Slap Hitter: Anonymous with an A



When you follow a baseball team for a season, it's possible to believe that other people might have a nodding acquaintance with your squad. We don't expect them to care about Cedric Bowers, or calculate the batting average of Matt Carson, but it seems logical to think at least other baseball fans would give your crew some contemplation. When it comes to the A's, I regret to announce that we barely appear, and there's still three months of hardball left to play

There is an entire 24-hour network devoted to baseball, and still the A's rate about ten minutes total. (And that only because the highlight show repeats itself about ten times a day). The weekend sweep of the K.C. Royals was the last game featured every night. And unless we're getting punked by the Yankees (two weeks ago) or the Red Sox (this week). We only see the Green and Gold if we're on the other side of the linescore.

The team is hovering around .500, neither good enough to merit attention or bad enough to elicit pity. Teams just as poor (San Diego) are leading their division, and markets just as small (Tampa Bay) draw some video interest. Nobody on the A's is hitting home runs, nobody is hitting .300. No Cy Young pitchers, no Rookies of the Year, not even our old stand-by, Comeback Players of the Year. Which is not to say that this year's model isn't fun to watch. The 2010 team still feels like it's got a pulse. The pitching keeps us in the game and the running keeps us from getting shut out. But I know that in years' past, there comes a team that brings nothing to mind when you play them. When asked to name their starting lineup, you're lucky if you can name players still on the team. I am thinking tthis year's A's are that year's team.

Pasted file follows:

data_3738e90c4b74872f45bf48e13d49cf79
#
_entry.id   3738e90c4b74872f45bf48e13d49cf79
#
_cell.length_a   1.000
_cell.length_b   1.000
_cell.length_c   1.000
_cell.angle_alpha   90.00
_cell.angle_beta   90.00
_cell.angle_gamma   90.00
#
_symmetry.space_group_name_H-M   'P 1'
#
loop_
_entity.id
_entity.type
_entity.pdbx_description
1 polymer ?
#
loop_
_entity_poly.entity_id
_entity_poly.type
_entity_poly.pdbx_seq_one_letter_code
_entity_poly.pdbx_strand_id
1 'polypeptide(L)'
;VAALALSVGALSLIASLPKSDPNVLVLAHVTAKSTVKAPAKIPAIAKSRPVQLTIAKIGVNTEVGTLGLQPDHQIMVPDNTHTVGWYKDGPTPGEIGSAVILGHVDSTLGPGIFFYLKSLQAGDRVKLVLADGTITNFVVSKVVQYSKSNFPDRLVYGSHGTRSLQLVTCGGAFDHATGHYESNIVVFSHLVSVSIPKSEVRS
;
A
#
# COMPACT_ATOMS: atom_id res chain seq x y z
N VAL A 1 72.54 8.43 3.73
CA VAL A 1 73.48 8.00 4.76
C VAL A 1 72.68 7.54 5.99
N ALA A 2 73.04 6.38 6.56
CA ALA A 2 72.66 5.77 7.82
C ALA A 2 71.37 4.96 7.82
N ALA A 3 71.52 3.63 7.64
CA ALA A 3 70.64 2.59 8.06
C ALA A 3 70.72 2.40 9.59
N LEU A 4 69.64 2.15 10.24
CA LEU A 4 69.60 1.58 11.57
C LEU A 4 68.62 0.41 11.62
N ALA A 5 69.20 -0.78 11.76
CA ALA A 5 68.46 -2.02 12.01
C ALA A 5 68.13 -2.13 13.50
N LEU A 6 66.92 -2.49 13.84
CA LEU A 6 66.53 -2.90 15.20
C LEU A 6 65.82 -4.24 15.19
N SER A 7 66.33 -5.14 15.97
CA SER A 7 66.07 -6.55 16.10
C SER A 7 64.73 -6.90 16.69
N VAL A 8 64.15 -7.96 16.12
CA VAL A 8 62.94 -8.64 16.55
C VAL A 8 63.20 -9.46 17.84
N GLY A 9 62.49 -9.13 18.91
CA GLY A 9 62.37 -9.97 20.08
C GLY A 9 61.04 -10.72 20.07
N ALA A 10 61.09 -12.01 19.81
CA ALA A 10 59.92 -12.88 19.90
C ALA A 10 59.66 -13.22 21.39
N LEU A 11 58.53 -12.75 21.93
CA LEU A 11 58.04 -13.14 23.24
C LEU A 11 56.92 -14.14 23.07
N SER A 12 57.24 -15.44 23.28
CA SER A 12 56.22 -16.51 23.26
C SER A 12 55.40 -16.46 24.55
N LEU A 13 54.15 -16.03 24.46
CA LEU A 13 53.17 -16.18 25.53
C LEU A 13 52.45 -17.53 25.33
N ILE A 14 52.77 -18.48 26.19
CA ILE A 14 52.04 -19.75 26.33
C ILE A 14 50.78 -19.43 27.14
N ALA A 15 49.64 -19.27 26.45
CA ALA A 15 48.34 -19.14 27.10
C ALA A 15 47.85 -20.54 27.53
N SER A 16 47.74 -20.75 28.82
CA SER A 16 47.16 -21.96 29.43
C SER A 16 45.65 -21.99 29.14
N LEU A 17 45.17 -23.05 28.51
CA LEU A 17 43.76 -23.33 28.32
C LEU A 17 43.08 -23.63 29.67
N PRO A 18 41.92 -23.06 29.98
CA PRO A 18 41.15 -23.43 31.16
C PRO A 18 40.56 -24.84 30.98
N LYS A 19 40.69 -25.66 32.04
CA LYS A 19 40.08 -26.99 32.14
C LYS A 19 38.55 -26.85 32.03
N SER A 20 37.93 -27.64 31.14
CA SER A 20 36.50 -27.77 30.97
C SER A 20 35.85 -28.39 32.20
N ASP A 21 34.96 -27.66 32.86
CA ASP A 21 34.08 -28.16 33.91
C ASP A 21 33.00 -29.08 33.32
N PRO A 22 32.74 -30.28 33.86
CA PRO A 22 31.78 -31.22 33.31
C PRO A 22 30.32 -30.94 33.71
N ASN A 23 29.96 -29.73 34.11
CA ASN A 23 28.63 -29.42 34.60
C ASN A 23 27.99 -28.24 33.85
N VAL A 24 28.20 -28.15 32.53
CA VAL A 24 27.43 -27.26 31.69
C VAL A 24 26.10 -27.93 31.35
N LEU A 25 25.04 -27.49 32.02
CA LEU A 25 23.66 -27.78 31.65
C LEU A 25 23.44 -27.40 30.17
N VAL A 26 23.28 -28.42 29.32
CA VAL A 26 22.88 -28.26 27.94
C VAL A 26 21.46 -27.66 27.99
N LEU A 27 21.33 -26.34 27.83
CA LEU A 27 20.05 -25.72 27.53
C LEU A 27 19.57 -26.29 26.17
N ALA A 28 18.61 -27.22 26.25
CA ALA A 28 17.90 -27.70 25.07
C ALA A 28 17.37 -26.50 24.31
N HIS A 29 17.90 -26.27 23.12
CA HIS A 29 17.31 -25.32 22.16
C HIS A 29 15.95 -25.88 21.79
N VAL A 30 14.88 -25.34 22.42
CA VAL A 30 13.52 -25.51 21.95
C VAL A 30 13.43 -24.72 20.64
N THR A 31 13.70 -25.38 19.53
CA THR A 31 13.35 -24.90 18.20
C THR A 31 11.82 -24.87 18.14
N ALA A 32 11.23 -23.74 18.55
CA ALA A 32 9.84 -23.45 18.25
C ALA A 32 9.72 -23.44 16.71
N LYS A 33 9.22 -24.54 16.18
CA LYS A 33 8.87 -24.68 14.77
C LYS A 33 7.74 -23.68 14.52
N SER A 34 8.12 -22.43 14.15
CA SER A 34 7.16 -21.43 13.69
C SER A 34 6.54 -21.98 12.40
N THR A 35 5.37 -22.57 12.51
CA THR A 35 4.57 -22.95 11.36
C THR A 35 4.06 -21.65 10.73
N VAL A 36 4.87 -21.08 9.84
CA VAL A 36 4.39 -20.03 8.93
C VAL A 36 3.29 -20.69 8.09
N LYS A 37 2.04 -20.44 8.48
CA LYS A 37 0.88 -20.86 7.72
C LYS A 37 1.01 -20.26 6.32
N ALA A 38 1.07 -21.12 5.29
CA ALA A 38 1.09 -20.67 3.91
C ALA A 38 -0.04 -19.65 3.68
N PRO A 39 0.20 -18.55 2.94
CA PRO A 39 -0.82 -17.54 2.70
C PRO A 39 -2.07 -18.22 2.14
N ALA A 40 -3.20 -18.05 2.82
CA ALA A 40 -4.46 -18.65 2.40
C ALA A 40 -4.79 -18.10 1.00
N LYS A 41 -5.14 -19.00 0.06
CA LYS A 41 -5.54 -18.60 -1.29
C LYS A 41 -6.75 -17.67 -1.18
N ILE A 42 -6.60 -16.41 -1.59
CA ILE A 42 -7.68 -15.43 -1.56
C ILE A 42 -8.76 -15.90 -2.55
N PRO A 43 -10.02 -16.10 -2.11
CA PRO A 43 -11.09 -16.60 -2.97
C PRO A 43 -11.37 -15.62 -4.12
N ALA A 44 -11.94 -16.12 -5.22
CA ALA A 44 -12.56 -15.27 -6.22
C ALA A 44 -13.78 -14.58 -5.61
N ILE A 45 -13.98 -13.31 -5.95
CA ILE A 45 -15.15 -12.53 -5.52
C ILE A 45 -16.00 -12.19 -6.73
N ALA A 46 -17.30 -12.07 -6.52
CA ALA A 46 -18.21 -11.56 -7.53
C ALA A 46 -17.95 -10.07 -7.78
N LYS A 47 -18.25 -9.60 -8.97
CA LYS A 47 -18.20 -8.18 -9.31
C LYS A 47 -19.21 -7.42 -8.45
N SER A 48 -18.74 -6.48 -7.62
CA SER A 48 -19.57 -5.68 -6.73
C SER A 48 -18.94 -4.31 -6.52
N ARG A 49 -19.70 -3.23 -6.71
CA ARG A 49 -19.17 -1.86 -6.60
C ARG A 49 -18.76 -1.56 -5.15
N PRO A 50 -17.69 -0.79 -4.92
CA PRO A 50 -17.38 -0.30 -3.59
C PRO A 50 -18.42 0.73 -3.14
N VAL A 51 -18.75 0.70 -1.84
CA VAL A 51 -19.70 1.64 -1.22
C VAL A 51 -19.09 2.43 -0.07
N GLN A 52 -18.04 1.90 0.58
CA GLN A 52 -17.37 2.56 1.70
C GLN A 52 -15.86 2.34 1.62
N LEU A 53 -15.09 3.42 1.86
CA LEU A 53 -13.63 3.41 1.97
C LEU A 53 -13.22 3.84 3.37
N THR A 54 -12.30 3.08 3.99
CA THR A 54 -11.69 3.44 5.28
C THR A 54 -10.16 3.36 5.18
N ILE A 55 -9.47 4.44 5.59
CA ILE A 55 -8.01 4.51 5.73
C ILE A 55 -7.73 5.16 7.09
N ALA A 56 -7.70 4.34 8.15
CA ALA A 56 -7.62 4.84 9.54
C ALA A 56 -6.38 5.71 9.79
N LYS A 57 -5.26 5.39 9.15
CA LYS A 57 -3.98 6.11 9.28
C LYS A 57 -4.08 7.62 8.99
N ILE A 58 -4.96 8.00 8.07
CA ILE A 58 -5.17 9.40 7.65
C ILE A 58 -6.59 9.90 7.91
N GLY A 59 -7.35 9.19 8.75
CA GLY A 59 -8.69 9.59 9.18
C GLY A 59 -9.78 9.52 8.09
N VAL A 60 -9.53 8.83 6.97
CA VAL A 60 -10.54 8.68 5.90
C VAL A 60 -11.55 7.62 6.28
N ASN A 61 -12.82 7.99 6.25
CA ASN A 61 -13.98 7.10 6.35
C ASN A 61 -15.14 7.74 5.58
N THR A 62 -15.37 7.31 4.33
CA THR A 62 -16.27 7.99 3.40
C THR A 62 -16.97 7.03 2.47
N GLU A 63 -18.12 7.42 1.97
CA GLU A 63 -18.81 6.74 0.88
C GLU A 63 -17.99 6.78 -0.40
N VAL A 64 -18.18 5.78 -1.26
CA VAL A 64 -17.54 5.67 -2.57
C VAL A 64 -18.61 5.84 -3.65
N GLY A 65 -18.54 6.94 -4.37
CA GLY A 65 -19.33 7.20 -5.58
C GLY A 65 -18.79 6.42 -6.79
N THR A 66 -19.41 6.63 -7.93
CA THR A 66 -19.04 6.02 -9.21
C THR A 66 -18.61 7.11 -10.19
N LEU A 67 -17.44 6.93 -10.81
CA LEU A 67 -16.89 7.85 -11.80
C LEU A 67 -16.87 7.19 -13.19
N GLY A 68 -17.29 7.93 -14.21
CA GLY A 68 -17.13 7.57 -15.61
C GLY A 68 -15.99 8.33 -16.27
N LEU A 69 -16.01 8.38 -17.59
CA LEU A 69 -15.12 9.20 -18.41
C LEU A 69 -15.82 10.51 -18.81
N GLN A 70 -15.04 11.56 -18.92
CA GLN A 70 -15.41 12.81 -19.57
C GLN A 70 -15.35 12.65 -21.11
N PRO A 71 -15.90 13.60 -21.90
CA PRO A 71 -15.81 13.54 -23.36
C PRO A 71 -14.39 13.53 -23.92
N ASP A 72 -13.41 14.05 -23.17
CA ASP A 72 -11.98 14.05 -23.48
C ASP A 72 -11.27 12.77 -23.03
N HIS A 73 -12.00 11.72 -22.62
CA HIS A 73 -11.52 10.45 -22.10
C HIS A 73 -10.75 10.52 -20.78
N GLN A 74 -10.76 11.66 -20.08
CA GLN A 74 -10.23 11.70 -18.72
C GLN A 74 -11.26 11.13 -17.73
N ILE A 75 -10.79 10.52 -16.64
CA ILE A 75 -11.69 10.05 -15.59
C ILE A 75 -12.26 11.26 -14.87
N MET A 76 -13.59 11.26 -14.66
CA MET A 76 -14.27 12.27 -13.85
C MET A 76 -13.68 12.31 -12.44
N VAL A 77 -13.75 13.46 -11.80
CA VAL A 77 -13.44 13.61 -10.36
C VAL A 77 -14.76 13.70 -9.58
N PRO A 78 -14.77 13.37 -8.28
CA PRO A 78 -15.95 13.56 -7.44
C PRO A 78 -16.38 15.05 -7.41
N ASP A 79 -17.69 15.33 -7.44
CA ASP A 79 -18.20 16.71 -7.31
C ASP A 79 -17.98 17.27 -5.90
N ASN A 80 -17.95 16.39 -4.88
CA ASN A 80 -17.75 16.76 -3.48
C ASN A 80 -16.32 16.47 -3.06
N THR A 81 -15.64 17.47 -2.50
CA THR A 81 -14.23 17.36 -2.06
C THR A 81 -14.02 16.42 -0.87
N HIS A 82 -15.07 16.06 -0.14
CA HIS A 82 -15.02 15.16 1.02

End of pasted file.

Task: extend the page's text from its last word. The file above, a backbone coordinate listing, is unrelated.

I would like to be a fly on the wall of the promotions department of our opponents, promoting hot Oakland A's action ("Come see Kurt Suzuki and the really average third place team making lateral movement take on our own....") Obviously the A's struggle to self-identify. The one specific team gimmick this week is a Brett Anderson replica jersey, given out while Mr. Anderson enjoys his third month on the disabled list. ("Come see which starting outfielder drops next!"). Our starting right fielder is now out for the season, and I'm guessing most big league fans would have to guess who that is. After laughing a team that starts a guy who has hit about three homeruns a year in that premium power position.

This is a team without a lot of identity or personality. The top three stories are as always, poor attendance, possible trades and Billy Beane, star of Moneyball. We could ask our sports media to cover the action on the field, but I suppose that sort of scrutiny might lead to better attendance, fewer trades and somebody else to represent the face of our seemingly faceless team. It's not the journos job to pump up the volume, but my guess is they can hardly wait to report on some knuckleheaded behavior out of Raider's camp.

For now, it's a week of Sox for the Athletics, and the dog days are here, liiterally. This Friday fans can register and bring their hounds to the game. Sounds kind of colorful, doesn't it?